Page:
The Anti-fracking Activist Barred from 312.5 Square Miles of Pennsylvania, Including the County Hospital
Photo Credit: Tara Lohan
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Vera Scroggins, an outspoken opponent of fracking, is legally barred from the new county hospital. Also off-limits, unless Scroggins wants to risk fines and arrest, are the Chinese restaurant where she takes her grandchildren, the supermarkets and drug stores where she shops, the animal shelter where she adopted her Yorkshire terrier, bowling alley, recycling centre, golf club, and lake shore.
In total, 312.5 sq miles are no-go areas for Scroggins under a sweeping court order granted by a local judge that bars her from any properties owned or leased by one of the biggest drillers in the Pennsylvanianatural gas rush, Cabot Oil & Gas Corporation.
"They might as well have put an ankle bracelet on me with a GPS on it and be able to track me wherever I go," Scroggins said. "I feel like I am some kind of a prisoner, that my rights have been curtailed, have been restricted."
The ban represents one of the most extreme measures taken by the oil and gas industry to date against protesters like Scroggins, who has operated peacefully and within the law including taking Yoko Ono to frack sites in her bid to elevate public concerns about fracking.
It was always going to be an unequal fight when Scroggins, now 63, made it her self-appointed mission five years ago to stop fracking in this, the richest part of the Marcellus Shale.
Just how unequal became clear on 21 October when the case of Cabot v Scroggins came before a local judge, Kenneth Seamans, in the Montrose court house.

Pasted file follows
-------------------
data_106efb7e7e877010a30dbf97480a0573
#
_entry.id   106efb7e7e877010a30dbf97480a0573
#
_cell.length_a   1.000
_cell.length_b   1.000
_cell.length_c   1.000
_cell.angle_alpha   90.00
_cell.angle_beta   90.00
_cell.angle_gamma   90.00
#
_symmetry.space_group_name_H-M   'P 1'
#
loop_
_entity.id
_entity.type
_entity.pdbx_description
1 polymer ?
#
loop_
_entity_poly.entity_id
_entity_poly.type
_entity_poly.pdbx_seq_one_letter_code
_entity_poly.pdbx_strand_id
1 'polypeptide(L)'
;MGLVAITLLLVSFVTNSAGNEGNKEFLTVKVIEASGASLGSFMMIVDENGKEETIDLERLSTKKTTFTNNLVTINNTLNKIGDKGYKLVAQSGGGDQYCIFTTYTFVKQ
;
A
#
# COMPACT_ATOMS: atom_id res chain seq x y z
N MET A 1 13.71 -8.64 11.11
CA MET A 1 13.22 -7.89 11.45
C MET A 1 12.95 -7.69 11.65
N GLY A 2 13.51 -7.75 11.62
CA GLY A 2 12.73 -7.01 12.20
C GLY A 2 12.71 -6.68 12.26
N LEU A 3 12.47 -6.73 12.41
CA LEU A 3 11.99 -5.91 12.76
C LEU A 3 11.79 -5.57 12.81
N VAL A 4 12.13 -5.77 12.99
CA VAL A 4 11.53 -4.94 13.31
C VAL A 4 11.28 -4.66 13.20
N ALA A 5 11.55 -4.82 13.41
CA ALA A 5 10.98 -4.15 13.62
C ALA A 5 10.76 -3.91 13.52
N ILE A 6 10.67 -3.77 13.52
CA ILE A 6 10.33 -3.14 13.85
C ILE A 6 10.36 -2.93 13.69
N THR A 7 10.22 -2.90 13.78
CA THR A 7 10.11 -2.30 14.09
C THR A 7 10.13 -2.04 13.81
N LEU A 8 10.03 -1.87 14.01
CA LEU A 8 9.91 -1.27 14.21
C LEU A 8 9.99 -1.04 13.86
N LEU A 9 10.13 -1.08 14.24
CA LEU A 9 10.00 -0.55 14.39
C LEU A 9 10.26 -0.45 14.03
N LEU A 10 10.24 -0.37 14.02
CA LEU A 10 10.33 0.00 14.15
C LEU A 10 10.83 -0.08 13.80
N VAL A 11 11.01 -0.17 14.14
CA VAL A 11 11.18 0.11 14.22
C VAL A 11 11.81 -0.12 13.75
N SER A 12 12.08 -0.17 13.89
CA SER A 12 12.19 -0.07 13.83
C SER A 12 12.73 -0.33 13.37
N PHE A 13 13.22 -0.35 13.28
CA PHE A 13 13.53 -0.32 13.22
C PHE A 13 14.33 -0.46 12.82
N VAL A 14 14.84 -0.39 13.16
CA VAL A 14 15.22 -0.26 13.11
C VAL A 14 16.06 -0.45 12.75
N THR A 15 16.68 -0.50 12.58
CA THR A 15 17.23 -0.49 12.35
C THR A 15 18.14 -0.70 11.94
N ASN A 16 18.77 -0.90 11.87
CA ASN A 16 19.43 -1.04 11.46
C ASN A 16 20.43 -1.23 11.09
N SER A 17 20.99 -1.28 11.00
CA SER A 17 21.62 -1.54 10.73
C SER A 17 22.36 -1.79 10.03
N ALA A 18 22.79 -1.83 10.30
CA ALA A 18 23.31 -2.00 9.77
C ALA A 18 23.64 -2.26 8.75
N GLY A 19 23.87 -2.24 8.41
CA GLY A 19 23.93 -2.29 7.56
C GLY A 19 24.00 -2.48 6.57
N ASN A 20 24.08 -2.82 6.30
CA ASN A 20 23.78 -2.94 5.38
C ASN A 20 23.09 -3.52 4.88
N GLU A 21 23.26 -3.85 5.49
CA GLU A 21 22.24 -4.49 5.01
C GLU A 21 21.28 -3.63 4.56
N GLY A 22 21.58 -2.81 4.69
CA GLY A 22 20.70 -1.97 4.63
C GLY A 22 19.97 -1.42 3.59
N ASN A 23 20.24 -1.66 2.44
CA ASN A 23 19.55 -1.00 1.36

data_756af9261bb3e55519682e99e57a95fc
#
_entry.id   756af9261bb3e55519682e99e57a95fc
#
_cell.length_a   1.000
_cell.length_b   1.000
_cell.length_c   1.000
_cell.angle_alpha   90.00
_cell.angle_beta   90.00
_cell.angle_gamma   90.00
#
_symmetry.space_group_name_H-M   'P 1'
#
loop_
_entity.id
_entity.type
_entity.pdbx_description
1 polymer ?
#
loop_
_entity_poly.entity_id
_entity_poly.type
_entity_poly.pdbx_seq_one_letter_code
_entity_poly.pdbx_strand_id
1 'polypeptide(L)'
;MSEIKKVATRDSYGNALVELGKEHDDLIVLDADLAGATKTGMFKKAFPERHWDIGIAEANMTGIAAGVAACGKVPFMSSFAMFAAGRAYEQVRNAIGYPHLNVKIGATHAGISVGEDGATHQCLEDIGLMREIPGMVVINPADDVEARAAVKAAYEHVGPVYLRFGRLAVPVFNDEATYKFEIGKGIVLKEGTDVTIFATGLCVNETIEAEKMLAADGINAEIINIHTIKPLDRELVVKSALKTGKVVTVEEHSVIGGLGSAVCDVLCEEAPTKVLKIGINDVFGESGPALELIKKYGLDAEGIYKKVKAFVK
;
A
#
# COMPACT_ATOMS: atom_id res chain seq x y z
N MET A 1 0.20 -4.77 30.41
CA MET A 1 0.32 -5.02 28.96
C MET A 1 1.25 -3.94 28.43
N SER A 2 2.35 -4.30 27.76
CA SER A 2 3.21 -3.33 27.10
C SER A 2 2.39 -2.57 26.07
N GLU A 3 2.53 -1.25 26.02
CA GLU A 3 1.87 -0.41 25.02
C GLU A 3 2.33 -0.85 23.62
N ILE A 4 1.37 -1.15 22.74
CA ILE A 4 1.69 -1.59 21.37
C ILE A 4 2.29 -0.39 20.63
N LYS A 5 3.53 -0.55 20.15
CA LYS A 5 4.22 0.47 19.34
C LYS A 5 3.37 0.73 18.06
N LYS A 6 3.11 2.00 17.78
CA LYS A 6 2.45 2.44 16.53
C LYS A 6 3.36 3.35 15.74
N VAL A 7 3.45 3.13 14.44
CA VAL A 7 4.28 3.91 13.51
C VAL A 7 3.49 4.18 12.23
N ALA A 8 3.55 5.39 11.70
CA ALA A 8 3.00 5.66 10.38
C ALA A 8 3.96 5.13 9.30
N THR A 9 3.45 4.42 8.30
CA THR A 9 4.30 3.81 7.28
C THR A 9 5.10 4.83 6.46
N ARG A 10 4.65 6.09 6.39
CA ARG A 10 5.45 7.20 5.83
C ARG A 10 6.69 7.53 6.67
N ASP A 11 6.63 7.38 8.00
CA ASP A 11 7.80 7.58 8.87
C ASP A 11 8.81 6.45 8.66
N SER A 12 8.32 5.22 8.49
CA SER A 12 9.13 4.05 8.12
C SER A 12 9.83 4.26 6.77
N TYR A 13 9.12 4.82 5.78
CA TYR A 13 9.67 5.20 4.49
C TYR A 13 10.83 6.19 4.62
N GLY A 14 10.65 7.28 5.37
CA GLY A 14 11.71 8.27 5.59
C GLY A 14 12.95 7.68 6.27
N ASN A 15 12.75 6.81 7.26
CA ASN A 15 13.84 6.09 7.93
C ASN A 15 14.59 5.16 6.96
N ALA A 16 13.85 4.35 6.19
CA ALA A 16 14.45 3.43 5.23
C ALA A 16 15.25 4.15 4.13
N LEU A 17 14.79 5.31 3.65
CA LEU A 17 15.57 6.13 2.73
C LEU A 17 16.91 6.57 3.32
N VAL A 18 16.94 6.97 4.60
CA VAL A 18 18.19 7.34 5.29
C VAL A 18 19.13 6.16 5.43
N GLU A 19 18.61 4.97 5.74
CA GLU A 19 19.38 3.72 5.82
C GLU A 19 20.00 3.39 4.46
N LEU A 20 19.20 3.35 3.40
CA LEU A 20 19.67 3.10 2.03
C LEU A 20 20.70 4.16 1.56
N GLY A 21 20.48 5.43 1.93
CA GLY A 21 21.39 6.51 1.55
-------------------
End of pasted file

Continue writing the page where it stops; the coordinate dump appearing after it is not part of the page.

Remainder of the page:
Cabot turned up with four lawyers and nine witnesses, employees of the company and the firm it hired to provide security. Scroggins represented herself. She told the court she had been unable to find a lawyer as the hearing had been called on 72 hours' notice.
By the time the hearing was over, the judge had granted Cabot a temporary injunction barring Scroggins from all property owned or leased by the company.
"It is hereby ordered that Ms Scroggins is restrained, enjoined and prohibited from entering upon property owned and/or leased by Cabot Oil & Gas Corporation including but not limited to well sites, well pads and access roads," the injunction reads.
The effect of that ban is far broader than the dry legal language would suggest.
In court filings, Cabot said it holds leases on 200,000 acres of land, equivalent to 312.5 sq miles. That amounts to nearly 40% of the largely rural county in north-eastern Pennsylvania where Scroggins lives and where Cabot does most of its drilling.
The temporary injunction granted on 21 October does not require Cabot to identify or map the lands where it holds drilling leases, putting Scroggins in the bizarre position of having to figure out for herself which areas were off-limits.
Cabot later offered to limit the scope of its exclusion order in court filings seeking to make the injunction permanent. The next hearing on that injunction is scheduled for 24 March.
Scroggins, who now has a lawyer, is fighting to overturn the injunction.
Until then, each trip Scroggins makes outside her home requires a calculation about whether her route will take her on lands or roads leased to Cabot, or a visit to the court house to pore over property records.
"We need a map. We need to know where I can and can not go," she said. "Can I stop here, or can I not stop here? Is it OK to be here if I go to a business or if I go to a home? I have had to ask and check out every person I go to: 'are you leased to Cabot'?"